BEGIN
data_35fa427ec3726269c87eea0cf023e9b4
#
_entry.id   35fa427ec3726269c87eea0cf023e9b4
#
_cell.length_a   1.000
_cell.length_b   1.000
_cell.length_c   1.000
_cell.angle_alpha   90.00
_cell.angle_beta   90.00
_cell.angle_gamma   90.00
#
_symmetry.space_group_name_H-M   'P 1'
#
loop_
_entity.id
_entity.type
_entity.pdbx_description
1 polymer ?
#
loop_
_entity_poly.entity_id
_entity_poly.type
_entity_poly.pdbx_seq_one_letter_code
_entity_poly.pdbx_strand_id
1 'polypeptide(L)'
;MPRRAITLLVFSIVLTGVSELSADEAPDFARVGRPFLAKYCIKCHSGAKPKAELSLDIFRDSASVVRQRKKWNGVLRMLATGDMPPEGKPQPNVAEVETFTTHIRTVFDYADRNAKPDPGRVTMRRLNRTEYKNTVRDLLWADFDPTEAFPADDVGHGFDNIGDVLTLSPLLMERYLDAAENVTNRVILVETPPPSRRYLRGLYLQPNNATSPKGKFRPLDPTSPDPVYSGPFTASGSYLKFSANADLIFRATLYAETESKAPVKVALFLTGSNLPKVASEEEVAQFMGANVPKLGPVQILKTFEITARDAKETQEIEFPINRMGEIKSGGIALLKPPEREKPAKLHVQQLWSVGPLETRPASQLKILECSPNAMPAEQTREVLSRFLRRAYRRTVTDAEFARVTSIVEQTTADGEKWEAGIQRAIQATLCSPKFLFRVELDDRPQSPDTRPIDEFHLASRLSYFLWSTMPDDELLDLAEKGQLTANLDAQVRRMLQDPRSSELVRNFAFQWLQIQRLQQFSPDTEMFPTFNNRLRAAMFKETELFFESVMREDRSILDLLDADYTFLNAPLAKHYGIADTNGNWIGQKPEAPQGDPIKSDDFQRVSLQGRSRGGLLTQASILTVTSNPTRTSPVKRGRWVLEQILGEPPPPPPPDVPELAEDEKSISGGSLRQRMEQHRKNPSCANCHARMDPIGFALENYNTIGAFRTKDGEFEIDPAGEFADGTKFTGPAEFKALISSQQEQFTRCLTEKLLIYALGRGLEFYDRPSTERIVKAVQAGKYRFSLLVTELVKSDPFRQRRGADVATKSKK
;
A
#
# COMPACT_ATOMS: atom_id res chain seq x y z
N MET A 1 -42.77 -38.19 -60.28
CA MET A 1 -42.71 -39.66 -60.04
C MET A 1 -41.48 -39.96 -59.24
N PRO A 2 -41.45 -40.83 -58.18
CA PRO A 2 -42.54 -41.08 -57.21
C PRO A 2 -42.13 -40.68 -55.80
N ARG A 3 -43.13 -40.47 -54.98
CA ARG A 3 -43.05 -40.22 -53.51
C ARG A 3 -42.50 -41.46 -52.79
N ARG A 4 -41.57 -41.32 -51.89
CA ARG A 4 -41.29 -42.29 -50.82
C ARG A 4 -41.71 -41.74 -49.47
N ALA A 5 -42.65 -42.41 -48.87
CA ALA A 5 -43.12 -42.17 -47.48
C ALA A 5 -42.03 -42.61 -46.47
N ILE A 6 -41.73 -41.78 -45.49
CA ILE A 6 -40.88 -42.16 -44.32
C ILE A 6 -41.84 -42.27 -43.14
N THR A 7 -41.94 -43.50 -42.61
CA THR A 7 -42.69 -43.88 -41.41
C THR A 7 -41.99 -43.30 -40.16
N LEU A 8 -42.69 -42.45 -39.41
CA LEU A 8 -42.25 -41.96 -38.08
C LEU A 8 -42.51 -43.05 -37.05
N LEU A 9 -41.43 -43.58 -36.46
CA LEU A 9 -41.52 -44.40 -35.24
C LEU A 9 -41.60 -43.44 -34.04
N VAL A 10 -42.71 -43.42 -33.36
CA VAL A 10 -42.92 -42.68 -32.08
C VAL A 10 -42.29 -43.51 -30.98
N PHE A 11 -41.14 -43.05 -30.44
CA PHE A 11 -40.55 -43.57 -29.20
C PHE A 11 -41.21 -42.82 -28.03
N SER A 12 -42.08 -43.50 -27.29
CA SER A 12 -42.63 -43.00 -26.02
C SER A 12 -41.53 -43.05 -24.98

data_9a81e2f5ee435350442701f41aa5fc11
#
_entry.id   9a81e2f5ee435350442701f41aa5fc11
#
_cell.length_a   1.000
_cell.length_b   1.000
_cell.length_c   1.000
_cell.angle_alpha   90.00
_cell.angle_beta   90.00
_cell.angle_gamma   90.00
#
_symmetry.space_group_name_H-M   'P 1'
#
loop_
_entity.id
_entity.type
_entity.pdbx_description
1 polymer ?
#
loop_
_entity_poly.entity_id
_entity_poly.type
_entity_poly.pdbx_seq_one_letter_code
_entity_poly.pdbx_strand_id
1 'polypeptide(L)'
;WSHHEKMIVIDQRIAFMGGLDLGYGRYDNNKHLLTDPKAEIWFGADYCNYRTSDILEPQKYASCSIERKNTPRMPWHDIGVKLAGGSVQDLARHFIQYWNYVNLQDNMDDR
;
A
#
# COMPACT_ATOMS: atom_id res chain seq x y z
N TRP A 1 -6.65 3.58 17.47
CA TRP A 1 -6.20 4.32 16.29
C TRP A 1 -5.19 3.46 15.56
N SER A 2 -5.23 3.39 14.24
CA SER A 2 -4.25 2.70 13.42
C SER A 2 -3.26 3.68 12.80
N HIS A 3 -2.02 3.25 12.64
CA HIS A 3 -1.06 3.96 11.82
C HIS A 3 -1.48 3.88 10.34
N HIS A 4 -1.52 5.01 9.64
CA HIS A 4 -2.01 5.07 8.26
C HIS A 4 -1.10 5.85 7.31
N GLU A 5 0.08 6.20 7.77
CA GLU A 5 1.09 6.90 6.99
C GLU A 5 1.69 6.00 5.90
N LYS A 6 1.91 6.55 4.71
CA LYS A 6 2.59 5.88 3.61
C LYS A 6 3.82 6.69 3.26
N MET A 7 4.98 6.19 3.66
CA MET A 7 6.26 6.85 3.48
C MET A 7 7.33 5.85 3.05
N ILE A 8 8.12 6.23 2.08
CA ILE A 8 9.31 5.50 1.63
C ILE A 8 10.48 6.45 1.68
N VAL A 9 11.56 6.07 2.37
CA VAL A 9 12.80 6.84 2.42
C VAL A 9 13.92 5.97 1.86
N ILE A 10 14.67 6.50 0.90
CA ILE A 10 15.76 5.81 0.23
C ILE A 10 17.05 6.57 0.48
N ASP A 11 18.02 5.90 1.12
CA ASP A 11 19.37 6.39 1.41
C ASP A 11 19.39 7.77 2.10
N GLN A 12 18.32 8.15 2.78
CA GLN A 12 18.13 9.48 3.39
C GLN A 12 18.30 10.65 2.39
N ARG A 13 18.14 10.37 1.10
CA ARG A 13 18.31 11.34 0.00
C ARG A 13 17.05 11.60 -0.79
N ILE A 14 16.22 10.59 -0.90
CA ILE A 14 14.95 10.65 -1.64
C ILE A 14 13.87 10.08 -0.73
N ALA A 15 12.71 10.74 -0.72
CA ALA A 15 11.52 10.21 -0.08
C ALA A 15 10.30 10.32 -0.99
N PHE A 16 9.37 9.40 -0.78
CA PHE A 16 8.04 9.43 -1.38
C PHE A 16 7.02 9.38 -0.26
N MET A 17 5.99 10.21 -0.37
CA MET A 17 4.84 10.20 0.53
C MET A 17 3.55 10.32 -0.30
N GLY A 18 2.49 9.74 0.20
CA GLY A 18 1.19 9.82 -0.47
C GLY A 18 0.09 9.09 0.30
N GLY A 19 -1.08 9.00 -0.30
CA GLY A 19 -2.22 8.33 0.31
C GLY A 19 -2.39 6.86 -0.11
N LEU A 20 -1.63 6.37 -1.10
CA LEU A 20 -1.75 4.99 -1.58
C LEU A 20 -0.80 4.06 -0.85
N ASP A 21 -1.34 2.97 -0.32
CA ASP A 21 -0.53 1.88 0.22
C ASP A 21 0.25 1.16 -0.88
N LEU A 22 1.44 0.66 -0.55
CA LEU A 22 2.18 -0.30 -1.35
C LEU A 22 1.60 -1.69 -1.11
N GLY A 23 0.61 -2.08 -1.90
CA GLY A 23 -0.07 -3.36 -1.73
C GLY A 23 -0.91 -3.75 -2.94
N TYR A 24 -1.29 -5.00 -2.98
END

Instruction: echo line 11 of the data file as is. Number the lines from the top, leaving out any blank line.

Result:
#